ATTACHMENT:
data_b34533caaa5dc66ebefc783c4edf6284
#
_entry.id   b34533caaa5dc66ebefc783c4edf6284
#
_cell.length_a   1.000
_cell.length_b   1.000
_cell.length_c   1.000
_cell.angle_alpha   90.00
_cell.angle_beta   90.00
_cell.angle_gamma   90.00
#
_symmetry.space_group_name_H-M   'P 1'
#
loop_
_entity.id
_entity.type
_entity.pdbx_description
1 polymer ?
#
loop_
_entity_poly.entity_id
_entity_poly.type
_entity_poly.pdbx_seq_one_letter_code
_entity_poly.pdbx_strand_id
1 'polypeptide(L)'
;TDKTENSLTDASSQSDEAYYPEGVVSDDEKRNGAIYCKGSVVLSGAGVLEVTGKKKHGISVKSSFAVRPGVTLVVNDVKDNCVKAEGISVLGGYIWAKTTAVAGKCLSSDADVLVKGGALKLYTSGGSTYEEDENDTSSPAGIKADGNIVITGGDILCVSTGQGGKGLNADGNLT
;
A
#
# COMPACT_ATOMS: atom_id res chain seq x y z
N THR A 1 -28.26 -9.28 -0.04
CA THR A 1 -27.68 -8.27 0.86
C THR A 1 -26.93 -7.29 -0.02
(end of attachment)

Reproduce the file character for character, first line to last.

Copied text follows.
data_b34533caaa5dc66ebefc783c4edf6284
#
_entry.id   b34533caaa5dc66ebefc783c4edf6284
#
_cell.length_a   1.000
_cell.length_b   1.000
_cell.length_c   1.000
_cell.angle_alpha   90.00
_cell.angle_beta   90.00
_cell.angle_gamma   90.00
#
_symmetry.space_group_name_H-M   'P 1'
#
loop_
_entity.id
_entity.type
_entity.pdbx_description
1 polymer ?
#
loop_
_entity_poly.entity_id
_entity_poly.type
_entity_poly.pdbx_seq_one_letter_code
_entity_poly.pdbx_strand_id
1 'polypeptide(L)'
;TDKTENSLTDASSQSDEAYYPEGVVSDDEKRNGAIYCKGSVVLSGAGVLEVTGKKKHGISVKSSFAVRPGVTLVVNDVKDNCVKAEGISVLGGYIWAKTTAVAGKCLSSDADVLVKGGALKLYTSGGSTYEEDENDTSSPAGIKADGNIVITGGDILCVSTGQGGKGLNADGNLT
;
A
#
# COMPACT_ATOMS: atom_id res chain seq x y z
N THR A 1 -28.26 -9.28 -0.04
CA THR A 1 -27.68 -8.27 0.86
C THR A 1 -26.93 -7.29 -0.02